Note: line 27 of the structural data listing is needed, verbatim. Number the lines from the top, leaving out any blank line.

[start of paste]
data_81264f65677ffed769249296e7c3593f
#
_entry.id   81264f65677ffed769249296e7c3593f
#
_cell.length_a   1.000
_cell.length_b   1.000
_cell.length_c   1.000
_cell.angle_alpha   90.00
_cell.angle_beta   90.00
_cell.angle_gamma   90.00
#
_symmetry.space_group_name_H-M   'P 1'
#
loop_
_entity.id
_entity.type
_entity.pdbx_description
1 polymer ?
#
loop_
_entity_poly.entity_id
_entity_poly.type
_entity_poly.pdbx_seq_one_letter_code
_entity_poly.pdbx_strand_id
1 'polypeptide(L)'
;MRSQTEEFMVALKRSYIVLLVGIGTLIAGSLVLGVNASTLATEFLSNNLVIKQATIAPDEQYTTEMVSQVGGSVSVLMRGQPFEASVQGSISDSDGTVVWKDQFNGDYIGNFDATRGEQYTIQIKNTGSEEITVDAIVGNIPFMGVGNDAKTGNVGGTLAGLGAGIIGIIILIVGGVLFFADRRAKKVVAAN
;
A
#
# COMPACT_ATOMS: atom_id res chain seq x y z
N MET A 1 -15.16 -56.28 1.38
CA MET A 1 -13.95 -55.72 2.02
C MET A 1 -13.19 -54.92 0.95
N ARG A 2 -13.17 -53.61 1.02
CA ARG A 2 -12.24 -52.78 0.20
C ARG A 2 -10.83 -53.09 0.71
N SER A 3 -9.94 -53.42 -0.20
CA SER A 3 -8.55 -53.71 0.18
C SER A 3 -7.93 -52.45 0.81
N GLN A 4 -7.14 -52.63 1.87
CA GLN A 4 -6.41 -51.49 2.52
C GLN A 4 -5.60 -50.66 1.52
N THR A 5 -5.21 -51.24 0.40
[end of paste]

;